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Former resident's volunteerism leads to career at Metropolitan Museum of Art

Rebecca Fifield's volunteer work as a teen led to her current career at The Metropolitan Museum of Art in New York City.

"When we lived in Green Bay, Wisc., and Becky was in middle school the first indication of her interests was when she became a costumed living history volunteer at Heritage Hill State Historical Park," said her dad, Larry Fifield, a Westminster resident.

"I went for volunteer training and worked in the 1830s section, a re-creation of the original Fort Howard," Rebecca said of her work there. "It gave me experience and got me used to talking to the public."

The following year the family moved to Westminster, where Rebecca volunteered and worked for the Carroll County Farm Museum for seven years. "I also worked [as a volunteer] at the Historical Society in Carroll County from 1996 to 1999," she said.

Rebecca, who graduated from Westminster High School in 1993, earned a bachelor's degree in museum studies at Mary Baldwin College and then attended George Washington University, where she was a recipient of a National Endowment for the Humanities Collections Care Administrator Training Program fellowship. She earned a Master of Arts degree in museum studies from George Washington University.

Today she is collections manager for the Arts of Africa, Oceania and the Americas at The Metropolitan Museum of Art.

Between college and her current job, Rebecca worked at the Museum of Fine Arts Boston in the Textile Conservation Laboratory.

"I always had an interest in dress, needlework and textiles," Rebecca said. "I still do presentations and talks for historical groups on 18th-century women's dress."

She also wrote an article for Textile History, a United Kingdom scholarly journal. The article focused on a database she created.

"When indentured servants ran away, their owners would put out advertisements for their capture. They'd list what clothing they were wearing when they disappeared. My database lists the clothing these women were wearing, based on the advertisements. I have 1,000 women and 6,000 of their garments in the database," she said.

In October 2003, she began her work at the Met in the Antonio Ratti Textile Center. "I worked there until I moved in January of 2006 to AAOA," she said.

"She is an exceptionally able staff member in this department," Julie Jones, the Andrall E. Pearson Curator in Charge, Arts of Africa, Oceania, and the Americas at The Metropolitan Museum of Art, wrote in an email. "[Her] level of expertise now is such that she is keenly aware of this department's needs, can anticipate them, and plan for them. That and her ability to organize are especially beneficial to the department. She keeps us up to date and moving forward."

Rebecca said her work at the Met is varied, to say the least. The museum is about four city blocks long. Her day could have her running back and forth from one end to the other multiple times.

"Curators generally collect objects and write exhibitions. They are responsible for that aspect. A conservator fixes things when they break and does scientific research, among other things. My job falls somewhere in between," she said. "I'm responsible for the long-term view. What can we do now to prevent damage to our collections? It is easier and cheaper to do the work on front end and prevent damage than it is to fix things. I work to responsibly and efficiently apply resources to the care of our collections."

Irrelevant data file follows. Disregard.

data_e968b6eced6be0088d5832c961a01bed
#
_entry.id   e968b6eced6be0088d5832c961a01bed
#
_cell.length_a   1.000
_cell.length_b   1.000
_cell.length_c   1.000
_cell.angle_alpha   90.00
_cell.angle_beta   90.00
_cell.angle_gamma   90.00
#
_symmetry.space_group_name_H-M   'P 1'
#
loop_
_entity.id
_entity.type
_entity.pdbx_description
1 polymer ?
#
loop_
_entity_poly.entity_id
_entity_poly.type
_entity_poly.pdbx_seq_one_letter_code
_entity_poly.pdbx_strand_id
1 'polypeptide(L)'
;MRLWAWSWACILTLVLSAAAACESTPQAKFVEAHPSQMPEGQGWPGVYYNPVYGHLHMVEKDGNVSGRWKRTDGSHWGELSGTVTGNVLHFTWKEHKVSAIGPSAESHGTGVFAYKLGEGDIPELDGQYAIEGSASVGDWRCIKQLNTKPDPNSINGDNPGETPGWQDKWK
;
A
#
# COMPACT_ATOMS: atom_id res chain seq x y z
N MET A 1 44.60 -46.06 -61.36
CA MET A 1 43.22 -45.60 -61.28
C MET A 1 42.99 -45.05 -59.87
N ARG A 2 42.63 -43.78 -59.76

Rebecca is constantly thinking about collection storage, environmental monitoring and even scheduling. "If we are putting an exhibition up, I make sure everyone is where they need to be on time: carpenters, curators, photographers and others."

She also does research, cataloging, emergency preparedness and long-term preservation. "It's a long list," she said. "I do risk assessment, too. What could harm a collection in the future and what can we do now to protect it?"

She cleans items on exhibit, too. "A lot of our material is very fragile. It could be archeological or from areas of the globe with high humidity. Some of our collection are meant to be temporary in nature, meant to be used in a ceremony and then left to deteriorate. We work to preserve them. That's a challenge," she said.

In 2007 Rebecca was part of the renovation of the Pacific Gallery at the Met.

"It was busy, exciting work," she said. "You talk to painters at 7 a.m., organize the work schedule at 8 a.m., and then meet with curators and installers at 9 a.m. The collection is exciting but working with everyone there is exciting, too."

Outside her regular work, Rebecca is involved with the American Institute for the Conservation of Historic and Artistic Works, and is chairwoman of the New York Chapter of Alliance for Response, a project of Heritage Preservation, a national nonprofit foundation.

"People who work in museums are involved in professional organizations. We police ourselves and go to conferences to share ideas on how to improve what we are doing at our institutions," Rebecca said.

"Becky's own special interest is in collections management," Jones wrote, "a professional field that is still relatively new in art museums generally and in curatorial departments in particular. She has become something of an institutional leader in the field [at least in this museum], as art museums are more and more conscious of how important the quality maintenance of their collections is becoming. She is convincing us all of the risks we take on a daily basis and she wants us to be more aware of the untoward possibilities around us. We are sometimes a bit slow to follow her lead but she is persistent."

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